First, we will manually simulate the existing breakdown and repair system without the maintenance program, to see how the simulation model is developed. Table 14.10 illustrates the simulation of machine breakdowns and repair for 20 breakdowns, which occur over a period of approximately 1 year (i.e., 52 weeks).
Table 14.10. Simulation of machine breakdowns and repair times
The simulation in Table 14.10 results in a total annual repair cost of $84,000. However, this is for only 1 year, and thus it is probably not very accurate.
The next step in our simulation analysis is to simulate the machine breakdown and repair system with the maintenance program installed. We will use the revised continuous probability distribution for time between breakdowns and the revised discrete probability distribution for repair time shown in Table 14.9. Table 14.11 illustrates the manual simulation of machine breakdowns and repair for 1 year.
Table 14.11. Simulation of machine breakdowns and repair with the maintenance program
Table 14.11 shows that the annual repair cost with the maintenance program totals $42,000. Recall that in the manual simulation shown in Table 14.10, the annual repair cost was $84,000 for the system without the maintenance program. The difference between the two annual repair costs is $84,000 42,000 = $42,000. This figure represents the savings in average annual repair cost with the maintenance program. Because the maintenance program will cost $20,000 per year, it would seem that the recommended decision would be to implement the maintenance program and generate an expected annual savings of $22,000 per year (i.e., $42,000 20,000 = $22,000).
However, let us now concern ourselves with the potential difficulties caused by the fact that we simulated each system (the existing one and the system with the maintenance program) only once . Because the time between breakdowns and the repair times are probabilistic, the simulation results could exhibit significant variation. The only way to be sure of the accuracy of our results is to simulate each system many times and compute an average result. Performing these many simulations manually would obviously require a great deal of time and effort. However, Excel can be used to accomplish the required simulation analysis.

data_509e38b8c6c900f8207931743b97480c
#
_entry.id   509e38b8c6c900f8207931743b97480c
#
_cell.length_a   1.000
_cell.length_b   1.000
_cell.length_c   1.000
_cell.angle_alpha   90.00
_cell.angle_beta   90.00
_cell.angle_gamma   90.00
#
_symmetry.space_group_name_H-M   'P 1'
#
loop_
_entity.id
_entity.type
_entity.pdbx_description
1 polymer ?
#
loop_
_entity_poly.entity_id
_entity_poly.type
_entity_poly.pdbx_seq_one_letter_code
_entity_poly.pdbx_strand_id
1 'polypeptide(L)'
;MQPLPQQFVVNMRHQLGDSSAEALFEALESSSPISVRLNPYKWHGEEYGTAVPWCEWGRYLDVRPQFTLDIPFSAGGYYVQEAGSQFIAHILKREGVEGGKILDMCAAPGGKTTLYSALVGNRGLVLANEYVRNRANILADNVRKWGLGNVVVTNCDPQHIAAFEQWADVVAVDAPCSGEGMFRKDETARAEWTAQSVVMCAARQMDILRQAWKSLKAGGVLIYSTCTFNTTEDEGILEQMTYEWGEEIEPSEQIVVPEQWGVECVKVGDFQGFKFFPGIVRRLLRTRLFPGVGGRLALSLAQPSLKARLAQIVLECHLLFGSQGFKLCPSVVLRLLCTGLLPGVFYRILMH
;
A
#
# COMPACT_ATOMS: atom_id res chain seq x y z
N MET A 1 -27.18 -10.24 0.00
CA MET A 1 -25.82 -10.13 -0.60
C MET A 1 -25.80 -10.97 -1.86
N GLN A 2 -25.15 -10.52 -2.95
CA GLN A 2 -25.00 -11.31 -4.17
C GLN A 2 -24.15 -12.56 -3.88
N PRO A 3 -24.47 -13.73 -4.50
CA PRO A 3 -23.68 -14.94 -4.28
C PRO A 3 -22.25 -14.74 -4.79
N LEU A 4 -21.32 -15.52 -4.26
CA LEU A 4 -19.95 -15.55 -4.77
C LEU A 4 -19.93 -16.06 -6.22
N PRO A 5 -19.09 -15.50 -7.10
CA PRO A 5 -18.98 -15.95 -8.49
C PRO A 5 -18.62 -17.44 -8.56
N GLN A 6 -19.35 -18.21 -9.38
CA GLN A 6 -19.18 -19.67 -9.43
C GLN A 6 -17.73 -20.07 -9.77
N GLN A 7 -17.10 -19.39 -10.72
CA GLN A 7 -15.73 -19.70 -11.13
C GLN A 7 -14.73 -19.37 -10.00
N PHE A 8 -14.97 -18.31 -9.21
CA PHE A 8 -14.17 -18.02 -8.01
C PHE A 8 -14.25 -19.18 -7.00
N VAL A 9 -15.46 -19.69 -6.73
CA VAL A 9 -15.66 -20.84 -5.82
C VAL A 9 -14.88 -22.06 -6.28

Manual simulation is limited because of the amount of real time required to simulate even one trial .
Computer Simulation of the Machine Breakdown Example Using Excel
Exhibit 14.7 shows the Excel spreadsheet model of the simulation of our original machine breakdown example simulated manually in Table 14.10. The Excel simulation is for 100 breakdowns. The random numbers in C14:C113 are generated using the RAND () function, which was used in our previous Excel examples. The "Time Between Breakdowns" values in column D are developed using the formula for the continuous cumulative probability function, = 4*SQRT(C14) , typed in cell D14 and copied in cells D15:D113 .
The "Cumulative Time" in column E is computed by copying the formula = E14+D15 in cells E15:E113 . The second stream of random numbers in column F is generated using the RAND () function. The "Repair Time" values in column G are generated from the cumulative probability distribution in the array of cells B6:C8 . As in our previous examples, we name this array "Lookup" and copy the formula = VLOOKUP(F14,Lookup,2 ) in cells G14:G113 . The cost values in column H are computed by entering the formula = 2000*G14 in cell H14 and copying it to cells H15:H113 .
The "Average Annual Cost" in cell H7 is computed with the formula = SUM(H14:H113 )/( E113/52 ). For this, the original problem, the annual cost is $82,397.35, which is not too different from the manual simulation in Table 14.10.
Exhibit 14.8 shows the Excel spreadsheet simulation for the modified breakdown system with the new maintenance program, which was simulated manually in Table 14.11. The two differences in this simulation model are the cumulative probability distribution formulas for the time between breakdowns and the reduced repair time distributions from Table 14.9 in cells A6:C8 .
(This item is displayed on page 631 in the print version)
The average annual cost for this model, shown in cell H8, is $44,504.74. This annual cost is only slightly higher than the $42,000 obtained from the manual simulation in Table 14.11. Thus, as before, the decision should be to implement the new maintenance system.